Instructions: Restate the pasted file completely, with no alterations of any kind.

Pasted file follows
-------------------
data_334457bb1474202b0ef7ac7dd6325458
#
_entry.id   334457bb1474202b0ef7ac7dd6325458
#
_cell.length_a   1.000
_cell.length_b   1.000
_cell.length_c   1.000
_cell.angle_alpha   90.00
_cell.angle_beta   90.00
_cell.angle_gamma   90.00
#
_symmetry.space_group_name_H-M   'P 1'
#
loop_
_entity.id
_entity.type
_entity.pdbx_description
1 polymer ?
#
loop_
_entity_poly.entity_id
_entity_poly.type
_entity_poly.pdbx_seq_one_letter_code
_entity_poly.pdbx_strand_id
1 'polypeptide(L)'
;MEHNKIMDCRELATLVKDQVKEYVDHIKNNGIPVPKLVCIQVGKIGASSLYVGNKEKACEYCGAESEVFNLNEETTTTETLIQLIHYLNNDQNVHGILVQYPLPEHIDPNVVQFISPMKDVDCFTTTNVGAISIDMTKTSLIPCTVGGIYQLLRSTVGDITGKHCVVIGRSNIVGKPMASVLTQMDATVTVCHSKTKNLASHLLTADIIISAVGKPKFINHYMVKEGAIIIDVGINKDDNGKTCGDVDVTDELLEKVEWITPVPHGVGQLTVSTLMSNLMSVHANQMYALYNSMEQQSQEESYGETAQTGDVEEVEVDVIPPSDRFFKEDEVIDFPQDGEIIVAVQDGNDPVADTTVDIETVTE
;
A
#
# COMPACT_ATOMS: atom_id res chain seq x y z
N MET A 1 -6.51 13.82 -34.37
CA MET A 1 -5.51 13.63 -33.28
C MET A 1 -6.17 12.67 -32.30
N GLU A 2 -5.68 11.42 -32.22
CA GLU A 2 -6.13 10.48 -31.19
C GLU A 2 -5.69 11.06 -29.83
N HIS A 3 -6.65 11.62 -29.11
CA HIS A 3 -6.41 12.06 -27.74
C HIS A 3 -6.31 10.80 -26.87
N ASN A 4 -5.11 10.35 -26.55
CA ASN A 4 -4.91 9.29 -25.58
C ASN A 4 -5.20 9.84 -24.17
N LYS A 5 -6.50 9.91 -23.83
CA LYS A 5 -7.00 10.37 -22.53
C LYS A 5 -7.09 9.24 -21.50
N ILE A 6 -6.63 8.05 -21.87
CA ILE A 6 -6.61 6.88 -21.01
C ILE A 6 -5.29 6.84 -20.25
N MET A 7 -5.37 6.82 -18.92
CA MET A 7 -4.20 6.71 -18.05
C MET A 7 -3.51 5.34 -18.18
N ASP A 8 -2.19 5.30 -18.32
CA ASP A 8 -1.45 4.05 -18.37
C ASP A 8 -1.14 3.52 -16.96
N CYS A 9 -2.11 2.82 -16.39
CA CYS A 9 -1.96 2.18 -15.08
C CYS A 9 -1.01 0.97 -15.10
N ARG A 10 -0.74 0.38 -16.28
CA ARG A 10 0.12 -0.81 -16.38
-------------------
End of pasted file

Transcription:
data_334457bb1474202b0ef7ac7dd6325458
#
_entry.id   334457bb1474202b0ef7ac7dd6325458
#
_cell.length_a   1.000
_cell.length_b   1.000
_cell.length_c   1.000
_cell.angle_alpha   90.00
_cell.angle_beta   90.00
_cell.angle_gamma   90.00
#
_symmetry.space_group_name_H-M   'P 1'
#
loop_
_entity.id
_entity.type
_entity.pdbx_description
1 polymer ?
#
loop_
_entity_poly.entity_id
_entity_poly.type
_entity_poly.pdbx_seq_one_letter_code
_entity_poly.pdbx_strand_id
1 'polypeptide(L)'
;MEHNKIMDCRELATLVKDQVKEYVDHIKNNGIPVPKLVCIQVGKIGASSLYVGNKEKACEYCGAESEVFNLNEETTTTETLIQLIHYLNNDQNVHGILVQYPLPEHIDPNVVQFISPMKDVDCFTTTNVGAISIDMTKTSLIPCTVGGIYQLLRSTVGDITGKHCVVIGRSNIVGKPMASVLTQMDATVTVCHSKTKNLASHLLTADIIISAVGKPKFINHYMVKEGAIIIDVGINKDDNGKTCGDVDVTDELLEKVEWITPVPHGVGQLTVSTLMSNLMSVHANQMYALYNSMEQQSQEESYGETAQTGDVEEVEVDVIPPSDRFFKEDEVIDFPQDGEIIVAVQDGNDPVADTTVDIETVTE
;
A
#
# COMPACT_ATOMS: atom_id res chain seq x y z
N MET A 1 -6.51 13.82 -34.37
CA MET A 1 -5.51 13.63 -33.28
C MET A 1 -6.17 12.67 -32.30
N GLU A 2 -5.68 11.42 -32.22
CA GLU A 2 -6.13 10.48 -31.19
C GLU A 2 -5.69 11.06 -29.83
N HIS A 3 -6.65 11.62 -29.11
CA HIS A 3 -6.41 12.06 -27.74
C HIS A 3 -6.31 10.80 -26.87
N ASN A 4 -5.11 10.35 -26.55
CA ASN A 4 -4.91 9.29 -25.58
C ASN A 4 -5.20 9.84 -24.17
N LYS A 5 -6.50 9.91 -23.83
CA LYS A 5 -7.00 10.37 -22.53
C LYS A 5 -7.09 9.24 -21.50
N ILE A 6 -6.63 8.05 -21.87
CA ILE A 6 -6.61 6.88 -21.01
C ILE A 6 -5.29 6.84 -20.25
N MET A 7 -5.37 6.82 -18.92
CA MET A 7 -4.20 6.71 -18.05
C MET A 7 -3.51 5.34 -18.18
N ASP A 8 -2.19 5.30 -18.32
CA ASP A 8 -1.45 4.05 -18.37
C ASP A 8 -1.14 3.52 -16.96
N CYS A 9 -2.11 2.82 -16.39
CA CYS A 9 -1.96 2.18 -15.08
C CYS A 9 -1.01 0.97 -15.10
N ARG A 10 -0.74 0.38 -16.28
CA ARG A 10 0.12 -0.81 -16.38